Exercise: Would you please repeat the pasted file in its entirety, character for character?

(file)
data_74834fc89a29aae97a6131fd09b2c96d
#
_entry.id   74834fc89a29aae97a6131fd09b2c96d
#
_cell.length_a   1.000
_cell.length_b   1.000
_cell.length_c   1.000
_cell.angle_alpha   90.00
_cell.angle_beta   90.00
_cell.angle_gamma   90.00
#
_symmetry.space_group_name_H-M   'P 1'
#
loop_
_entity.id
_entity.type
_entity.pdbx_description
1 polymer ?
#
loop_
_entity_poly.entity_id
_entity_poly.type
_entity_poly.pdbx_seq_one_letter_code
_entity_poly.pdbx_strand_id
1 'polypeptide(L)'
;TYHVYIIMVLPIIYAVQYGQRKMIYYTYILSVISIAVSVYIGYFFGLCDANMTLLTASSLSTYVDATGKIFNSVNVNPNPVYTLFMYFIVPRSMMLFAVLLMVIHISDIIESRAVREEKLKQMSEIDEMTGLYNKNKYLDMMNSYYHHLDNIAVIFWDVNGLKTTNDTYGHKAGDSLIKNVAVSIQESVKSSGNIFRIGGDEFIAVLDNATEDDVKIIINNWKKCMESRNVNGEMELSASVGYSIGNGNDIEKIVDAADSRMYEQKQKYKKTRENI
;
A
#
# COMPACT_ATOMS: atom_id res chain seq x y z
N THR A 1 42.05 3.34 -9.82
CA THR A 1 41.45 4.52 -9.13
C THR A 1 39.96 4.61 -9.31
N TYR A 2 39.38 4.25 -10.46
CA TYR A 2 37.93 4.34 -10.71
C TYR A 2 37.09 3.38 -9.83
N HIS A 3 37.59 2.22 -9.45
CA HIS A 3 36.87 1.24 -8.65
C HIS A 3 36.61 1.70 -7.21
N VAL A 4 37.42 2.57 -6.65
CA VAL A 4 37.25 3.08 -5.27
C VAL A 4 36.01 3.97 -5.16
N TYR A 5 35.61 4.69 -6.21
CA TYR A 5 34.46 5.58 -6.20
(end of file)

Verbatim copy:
data_74834fc89a29aae97a6131fd09b2c96d
#
_entry.id   74834fc89a29aae97a6131fd09b2c96d
#
_cell.length_a   1.000
_cell.length_b   1.000
_cell.length_c   1.000
_cell.angle_alpha   90.00
_cell.angle_beta   90.00
_cell.angle_gamma   90.00
#
_symmetry.space_group_name_H-M   'P 1'
#
loop_
_entity.id
_entity.type
_entity.pdbx_description
1 polymer ?
#
loop_
_entity_poly.entity_id
_entity_poly.type
_entity_poly.pdbx_seq_one_letter_code
_entity_poly.pdbx_strand_id
1 'polypeptide(L)'
;TYHVYIIMVLPIIYAVQYGQRKMIYYTYILSVISIAVSVYIGYFFGLCDANMTLLTASSLSTYVDATGKIFNSVNVNPNPVYTLFMYFIVPRSMMLFAVLLMVIHISDIIESRAVREEKLKQMSEIDEMTGLYNKNKYLDMMNSYYHHLDNIAVIFWDVNGLKTTNDTYGHKAGDSLIKNVAVSIQESVKSSGNIFRIGGDEFIAVLDNATEDDVKIIINNWKKCMESRNVNGEMELSASVGYSIGNGNDIEKIVDAADSRMYEQKQKYKKTRENI
;
A
#
# COMPACT_ATOMS: atom_id res chain seq x y z
N THR A 1 42.05 3.34 -9.82
CA THR A 1 41.45 4.52 -9.13
C THR A 1 39.96 4.61 -9.31
N TYR A 2 39.38 4.25 -10.46
CA TYR A 2 37.93 4.34 -10.71
C TYR A 2 37.09 3.38 -9.83
N HIS A 3 37.59 2.22 -9.45
CA HIS A 3 36.87 1.24 -8.65
C HIS A 3 36.61 1.70 -7.21
N VAL A 4 37.42 2.57 -6.65
CA VAL A 4 37.25 3.08 -5.27
C VAL A 4 36.01 3.97 -5.16
N TYR A 5 35.61 4.69 -6.21
CA TYR A 5 34.46 5.58 -6.20